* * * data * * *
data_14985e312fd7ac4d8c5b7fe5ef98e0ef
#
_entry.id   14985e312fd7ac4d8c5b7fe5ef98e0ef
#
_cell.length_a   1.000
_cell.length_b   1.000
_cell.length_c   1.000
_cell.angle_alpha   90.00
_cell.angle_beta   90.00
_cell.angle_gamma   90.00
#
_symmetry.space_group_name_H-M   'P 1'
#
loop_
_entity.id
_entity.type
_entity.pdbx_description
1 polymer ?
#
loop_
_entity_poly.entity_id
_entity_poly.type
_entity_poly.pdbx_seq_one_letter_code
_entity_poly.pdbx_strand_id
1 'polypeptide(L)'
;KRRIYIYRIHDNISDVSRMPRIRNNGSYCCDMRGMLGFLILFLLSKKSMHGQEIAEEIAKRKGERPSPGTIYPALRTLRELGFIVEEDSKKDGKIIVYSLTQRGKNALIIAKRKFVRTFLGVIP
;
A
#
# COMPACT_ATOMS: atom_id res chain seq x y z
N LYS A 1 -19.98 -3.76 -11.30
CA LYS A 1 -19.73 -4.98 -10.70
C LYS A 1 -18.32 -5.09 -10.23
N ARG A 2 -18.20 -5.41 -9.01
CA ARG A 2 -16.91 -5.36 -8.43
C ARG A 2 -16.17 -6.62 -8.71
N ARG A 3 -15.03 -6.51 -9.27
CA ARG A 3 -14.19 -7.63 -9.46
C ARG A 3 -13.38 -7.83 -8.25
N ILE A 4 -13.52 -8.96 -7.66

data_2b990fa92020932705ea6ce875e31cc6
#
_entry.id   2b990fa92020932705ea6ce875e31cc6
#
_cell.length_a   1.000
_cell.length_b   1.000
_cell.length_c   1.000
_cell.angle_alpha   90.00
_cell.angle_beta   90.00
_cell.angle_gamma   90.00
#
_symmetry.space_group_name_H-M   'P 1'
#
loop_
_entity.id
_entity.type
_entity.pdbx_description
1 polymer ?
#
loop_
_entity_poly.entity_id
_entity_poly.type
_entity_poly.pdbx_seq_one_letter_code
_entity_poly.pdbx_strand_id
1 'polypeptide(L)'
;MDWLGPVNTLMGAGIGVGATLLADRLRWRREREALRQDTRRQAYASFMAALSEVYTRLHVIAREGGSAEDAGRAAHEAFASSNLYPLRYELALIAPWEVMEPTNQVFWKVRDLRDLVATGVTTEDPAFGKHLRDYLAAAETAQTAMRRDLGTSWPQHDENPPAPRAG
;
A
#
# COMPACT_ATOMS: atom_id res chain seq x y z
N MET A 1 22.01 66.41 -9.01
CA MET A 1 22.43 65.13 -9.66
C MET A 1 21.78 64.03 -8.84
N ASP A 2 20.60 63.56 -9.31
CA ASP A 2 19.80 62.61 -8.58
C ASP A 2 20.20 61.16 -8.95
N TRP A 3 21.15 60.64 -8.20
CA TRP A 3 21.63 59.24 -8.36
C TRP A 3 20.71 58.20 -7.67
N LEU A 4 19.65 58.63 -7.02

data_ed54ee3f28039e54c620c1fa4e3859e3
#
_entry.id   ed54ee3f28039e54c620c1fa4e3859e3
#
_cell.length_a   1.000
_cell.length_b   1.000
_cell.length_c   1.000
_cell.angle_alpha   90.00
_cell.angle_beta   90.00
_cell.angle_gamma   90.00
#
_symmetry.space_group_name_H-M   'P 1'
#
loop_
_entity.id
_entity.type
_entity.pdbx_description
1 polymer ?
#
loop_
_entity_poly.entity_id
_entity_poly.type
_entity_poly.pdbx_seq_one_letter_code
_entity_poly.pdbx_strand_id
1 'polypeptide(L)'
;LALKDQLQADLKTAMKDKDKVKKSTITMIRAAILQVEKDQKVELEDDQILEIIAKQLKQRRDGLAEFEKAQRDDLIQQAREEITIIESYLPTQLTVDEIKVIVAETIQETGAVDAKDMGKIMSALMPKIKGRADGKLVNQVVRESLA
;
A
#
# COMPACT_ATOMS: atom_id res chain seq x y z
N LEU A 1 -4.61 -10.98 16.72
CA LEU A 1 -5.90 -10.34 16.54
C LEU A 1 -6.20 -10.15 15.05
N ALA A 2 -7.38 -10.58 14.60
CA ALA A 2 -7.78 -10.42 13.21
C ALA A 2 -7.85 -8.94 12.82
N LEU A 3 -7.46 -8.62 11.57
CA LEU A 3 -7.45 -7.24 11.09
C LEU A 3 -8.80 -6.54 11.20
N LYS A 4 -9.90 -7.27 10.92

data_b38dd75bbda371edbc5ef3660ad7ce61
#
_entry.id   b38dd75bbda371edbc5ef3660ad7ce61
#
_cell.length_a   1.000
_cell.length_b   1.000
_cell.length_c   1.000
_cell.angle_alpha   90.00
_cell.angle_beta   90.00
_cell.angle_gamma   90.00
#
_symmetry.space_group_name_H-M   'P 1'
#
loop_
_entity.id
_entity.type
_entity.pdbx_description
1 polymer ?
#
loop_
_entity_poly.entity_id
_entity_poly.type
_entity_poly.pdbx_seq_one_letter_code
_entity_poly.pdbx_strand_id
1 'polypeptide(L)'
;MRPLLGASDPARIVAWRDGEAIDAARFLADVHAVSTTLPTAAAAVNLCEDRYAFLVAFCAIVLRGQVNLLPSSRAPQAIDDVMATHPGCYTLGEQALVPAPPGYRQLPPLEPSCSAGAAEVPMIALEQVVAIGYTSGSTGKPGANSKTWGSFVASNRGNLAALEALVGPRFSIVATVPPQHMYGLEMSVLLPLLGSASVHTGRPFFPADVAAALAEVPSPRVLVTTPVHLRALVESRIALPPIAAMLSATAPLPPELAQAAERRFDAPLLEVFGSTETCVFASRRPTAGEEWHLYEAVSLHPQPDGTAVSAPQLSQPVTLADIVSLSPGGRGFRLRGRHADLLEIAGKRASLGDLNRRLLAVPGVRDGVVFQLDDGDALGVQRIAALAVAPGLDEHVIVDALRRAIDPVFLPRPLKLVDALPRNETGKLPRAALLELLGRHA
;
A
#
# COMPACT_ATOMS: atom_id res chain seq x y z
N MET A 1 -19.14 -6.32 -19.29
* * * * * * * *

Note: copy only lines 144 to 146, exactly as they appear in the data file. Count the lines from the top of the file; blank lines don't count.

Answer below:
_entity_poly.pdbx_strand_id
1 'polypeptide(L)'
;MRPLLGASDPARIVAWRDGEAIDAARFLADVHAVSTTLPTAAAAVNLCEDRYAFLVAFCAIVLRGQVNLLPSSRAPQAIDDVMATHPGCYTLGEQALVPAPPGYRQLPPLEPSCSAGAAEVPMIALEQVVAIGYTSGSTGKPGANSKTWGSFVASNRGNLAALEALVGPRFSIVATVPPQHMYGLEMSVLLPLLGSASVHTGRPFFPADVAAALAEVPSPRVLVTTPVHLRALVESRIALPPIAAMLSATAPLPPELAQAAERRFDAPLLEVFGSTETCVFASRRPTAGEEWHLYEAVSLHPQPDGTAVSAPQLSQPVTLADIVSLSPGGRGFRLRGRHADLLEIAGKRASLGDLNRRLLAVPGVRDGVVFQLDDGDALGVQRIAALAVAPGLDEHVIVDALRRAIDPVFLPRPLKLVDALPRNETGKLPRAALLELLGRHA